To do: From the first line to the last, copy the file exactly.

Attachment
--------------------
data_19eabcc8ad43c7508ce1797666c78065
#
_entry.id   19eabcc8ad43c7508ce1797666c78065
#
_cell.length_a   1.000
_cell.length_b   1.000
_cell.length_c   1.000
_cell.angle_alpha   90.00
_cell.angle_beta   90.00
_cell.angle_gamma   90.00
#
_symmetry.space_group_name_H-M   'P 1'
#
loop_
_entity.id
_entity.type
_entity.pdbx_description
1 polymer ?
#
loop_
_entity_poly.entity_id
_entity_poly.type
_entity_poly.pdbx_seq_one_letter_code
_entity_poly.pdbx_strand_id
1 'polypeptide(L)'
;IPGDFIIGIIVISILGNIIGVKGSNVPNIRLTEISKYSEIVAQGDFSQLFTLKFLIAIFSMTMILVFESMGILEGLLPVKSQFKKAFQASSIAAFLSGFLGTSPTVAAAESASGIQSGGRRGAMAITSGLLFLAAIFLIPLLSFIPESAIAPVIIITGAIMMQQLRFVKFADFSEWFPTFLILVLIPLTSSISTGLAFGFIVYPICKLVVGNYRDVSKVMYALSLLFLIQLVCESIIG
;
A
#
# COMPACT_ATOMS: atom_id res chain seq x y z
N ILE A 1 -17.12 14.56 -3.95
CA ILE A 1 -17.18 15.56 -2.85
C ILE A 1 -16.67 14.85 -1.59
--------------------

data_19eabcc8ad43c7508ce1797666c78065
#
_entry.id   19eabcc8ad43c7508ce1797666c78065
#
_cell.length_a   1.000
_cell.length_b   1.000
_cell.length_c   1.000
_cell.angle_alpha   90.00
_cell.angle_beta   90.00
_cell.angle_gamma   90.00
#
_symmetry.space_group_name_H-M   'P 1'
#
loop_
_entity.id
_entity.type
_entity.pdbx_description
1 polymer ?
#
loop_
_entity_poly.entity_id
_entity_poly.type
_entity_poly.pdbx_seq_one_letter_code
_entity_poly.pdbx_strand_id
1 'polypeptide(L)'
;IPGDFIIGIIVISILGNIIGVKGSNVPNIRLTEISKYSEIVAQGDFSQLFTLKFLIAIFSMTMILVFESMGILEGLLPVKSQFKKAFQASSIAAFLSGFLGTSPTVAAAESASGIQSGGRRGAMAITSGLLFLAAIFLIPLLSFIPESAIAPVIIITGAIMMQQLRFVKFADFSEWFPTFLILVLIPLTSSISTGLAFGFIVYPICKLVVGNYRDVSKVMYALSLLFLIQLVCESIIG
;
A
#
# COMPACT_ATOMS: atom_id res chain seq x y z
N ILE A 1 -17.12 14.56 -3.95
CA ILE A 1 -17.18 15.56 -2.85
C ILE A 1 -16.67 14.85 -1.59